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Hole lot of issues – residents turn to social media in bid to get roads repaired

May 31, 2022

Two months after the floods, the Hawkesbury is still peppered with large and dangerous potholes and stretches of severely damaged almost unusable roads, with some residents finding the only way to get Hawkesbury Council to take action is to call them out on social media.


On Friday, Upper Colo residents took to Facebook after the Council said in its weekly round-up that Comleroy Rd had been repaired, which simply wasn’t true.


Paul Bryant who is one of the most level-headed blokes you’ll ever meet – he’s Captain of the Upper Colo RFS – was well over it all and said, “a resident called [Council] today after the Facebook post from Council informed us that Comleroy Rd was complete only to be told by the customer service officer, “that it was listed as done on the website and she could list 10 other roads that need attention too”.


That attitude – and totally incorrect information from Council staff – is far from helpful and it’s not the first time we have heard of this sort of interaction. What would have been helpful? Firstly, some accurate information, and secondly, some work on the badly damaged sections of road, oh and perhaps a slightly better attitude on the phone to people who are exhausted and stressed.


Talking of stressed, let’s not forget some Hawkesbury residents are still waiting for the Council to finish road repairs from over a year ago after the 2021 floods – Greens Rd in Lower Portland is still not reopened, Upper Colo Bridge has not been replaced yet, and repairs to devastated Cornwallis are now a joint operation between Council and the State’s Public Works Authority after Council failed to properly repair a drain in 2021.


“The community is running out of options,” Mr Bryant’s wife, Kristi told the Post on the weekend when we went to have a look first hand at Comleroy Rd.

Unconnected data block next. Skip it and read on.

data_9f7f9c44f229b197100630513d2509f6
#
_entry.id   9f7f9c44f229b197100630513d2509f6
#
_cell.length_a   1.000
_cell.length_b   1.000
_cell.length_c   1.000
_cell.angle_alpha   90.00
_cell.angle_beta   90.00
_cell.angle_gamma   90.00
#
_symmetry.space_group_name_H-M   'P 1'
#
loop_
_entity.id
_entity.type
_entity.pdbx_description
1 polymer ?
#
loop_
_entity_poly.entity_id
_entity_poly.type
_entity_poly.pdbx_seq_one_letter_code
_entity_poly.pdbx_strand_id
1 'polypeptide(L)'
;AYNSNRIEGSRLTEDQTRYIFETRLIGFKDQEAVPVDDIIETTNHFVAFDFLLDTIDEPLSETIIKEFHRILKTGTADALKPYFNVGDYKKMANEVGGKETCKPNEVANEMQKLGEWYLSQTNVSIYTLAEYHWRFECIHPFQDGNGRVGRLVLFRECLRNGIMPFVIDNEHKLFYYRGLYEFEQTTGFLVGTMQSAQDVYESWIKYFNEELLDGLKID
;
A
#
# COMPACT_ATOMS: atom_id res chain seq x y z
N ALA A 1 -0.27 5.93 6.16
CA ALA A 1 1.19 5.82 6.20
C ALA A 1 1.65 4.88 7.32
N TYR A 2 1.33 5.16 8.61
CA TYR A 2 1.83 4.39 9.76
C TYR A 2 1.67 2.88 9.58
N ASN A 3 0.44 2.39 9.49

“Resorting to social media seems to be the only way some residents are getting any response from Hawkesbury Council on when their roads are getting repaired.”


Kristi Bryant at just one damaged section of Comleroy Rd which she uses daily


“I’m reporting these issues, twice a week at the moment. My back hurts [from the daily drive on a busted up road]. Kids don’t want to go to school. No services will respond to this area, Council can’t clean the campground so rubbish is everywhere, and people get stuck IN the road every day.”


Frankly, Comleroy Rd should have been closed, it is so dangerous, and is only accessible by serious four-wheel drive vehicles, and only then extremely slowly and carefully.


But it’s the only useable road – and it’s barely that – for many locals.


Comleroy Rd this last weekend


“We’ve been using any channel available to us to try and get a result,” an increasingly frustrated Mrs Bryant told the Post.


She has to use the road every weekday to take her children to school, but so arduous and traumatising is the journey her youngsters no longer want to go.


Mrs Bryant, like her husband, is very resilient but clearly the situation is taking a toll on all residents in the area.


“I understand there are many roads that need attention in the Hawkesbury, but the response from Council has been poor,” Mrs Bryant said.


Mr Bryant said on Friday, “the flood was in March and we are still dealing with dangerous roads. This is a section of Comleroy Rd that some people use four times a day or more to get to and from school drop offs, get to work, or travel to town. Upper Colo Rd, Hulbert Rd and Crabtree Gully Rd are no better and are deteriorating fast. Not sure why council can’t assist us with some basic services (even fill in some ruts and potholes). Anyone got any thoughts on how we can get some action? I’m out of ideas.”


Comleroy Rd this weekend


Businesses in the area are also suffering, not least because GPS sends out-of-area holidaymakers and visitors along Comleroy Rd, as Jane McLaren pointed out in the social media discussion. Ms McLaren runs a guesthouse in the area.


“I’m sooooo over this,” she said.


“Every customer that arrives here is shaken and in disbelief about the roads.

Guests often don’t follow the directions sent to them and use GPS which sends them down a 4WD only road (Comleroy) or to a terrible road and broken bridge (Colo Heights Rd).


“Even the ones that make it through Upper Colo Rd are stressed and upset by the time they arrive.


“Running a business and general everyday running around is impossible and downright dangerous. Hawkesbury City Council has failed its residents.”


There are several issues with the way Council is tackling the damaged roads situation, not least that repairs are taking so long and residents often have no clear idea when a repair will start or likely finish.


The meagre reporting Council offers residents on the current status of road repairs is leaving many frustrated, including all those who have reported potholes and other road damage over and over again and are not seeing them even feature on the weekly list, which incidentally is not even shared with local media.